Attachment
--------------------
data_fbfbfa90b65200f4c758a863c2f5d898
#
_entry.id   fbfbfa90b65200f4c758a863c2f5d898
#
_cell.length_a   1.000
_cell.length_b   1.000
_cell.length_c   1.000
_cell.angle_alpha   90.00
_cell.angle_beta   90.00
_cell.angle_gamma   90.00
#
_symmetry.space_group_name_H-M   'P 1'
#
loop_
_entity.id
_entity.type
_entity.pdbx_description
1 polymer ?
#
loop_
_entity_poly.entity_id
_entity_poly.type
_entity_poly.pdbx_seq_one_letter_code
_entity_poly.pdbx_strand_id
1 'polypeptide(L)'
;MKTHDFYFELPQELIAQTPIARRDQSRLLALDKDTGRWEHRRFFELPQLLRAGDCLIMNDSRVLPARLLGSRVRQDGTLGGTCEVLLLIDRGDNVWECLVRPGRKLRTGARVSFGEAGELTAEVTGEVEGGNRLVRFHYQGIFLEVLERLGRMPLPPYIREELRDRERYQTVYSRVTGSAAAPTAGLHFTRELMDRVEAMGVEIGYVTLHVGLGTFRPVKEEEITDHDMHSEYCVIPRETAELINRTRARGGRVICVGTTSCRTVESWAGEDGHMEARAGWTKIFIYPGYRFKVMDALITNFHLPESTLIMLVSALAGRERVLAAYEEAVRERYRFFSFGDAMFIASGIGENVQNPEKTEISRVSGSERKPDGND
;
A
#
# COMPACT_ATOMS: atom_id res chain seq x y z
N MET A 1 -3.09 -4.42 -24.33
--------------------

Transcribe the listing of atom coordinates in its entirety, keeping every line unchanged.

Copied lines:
data_fbfbfa90b65200f4c758a863c2f5d898
#
_entry.id   fbfbfa90b65200f4c758a863c2f5d898
#
_cell.length_a   1.000
_cell.length_b   1.000
_cell.length_c   1.000
_cell.angle_alpha   90.00
_cell.angle_beta   90.00
_cell.angle_gamma   90.00
#
_symmetry.space_group_name_H-M   'P 1'
#
loop_
_entity.id
_entity.type
_entity.pdbx_description
1 polymer ?
#
loop_
_entity_poly.entity_id
_entity_poly.type
_entity_poly.pdbx_seq_one_letter_code
_entity_poly.pdbx_strand_id
1 'polypeptide(L)'
;MKTHDFYFELPQELIAQTPIARRDQSRLLALDKDTGRWEHRRFFELPQLLRAGDCLIMNDSRVLPARLLGSRVRQDGTLGGTCEVLLLIDRGDNVWECLVRPGRKLRTGARVSFGEAGELTAEVTGEVEGGNRLVRFHYQGIFLEVLERLGRMPLPPYIREELRDRERYQTVYSRVTGSAAAPTAGLHFTRELMDRVEAMGVEIGYVTLHVGLGTFRPVKEEEITDHDMHSEYCVIPRETAELINRTRARGGRVICVGTTSCRTVESWAGEDGHMEARAGWTKIFIYPGYRFKVMDALITNFHLPESTLIMLVSALAGRERVLAAYEEAVRERYRFFSFGDAMFIASGIGENVQNPEKTEISRVSGSERKPDGND
;
A
#
# COMPACT_ATOMS: atom_id res chain seq x y z
N MET A 1 -3.09 -4.42 -24.33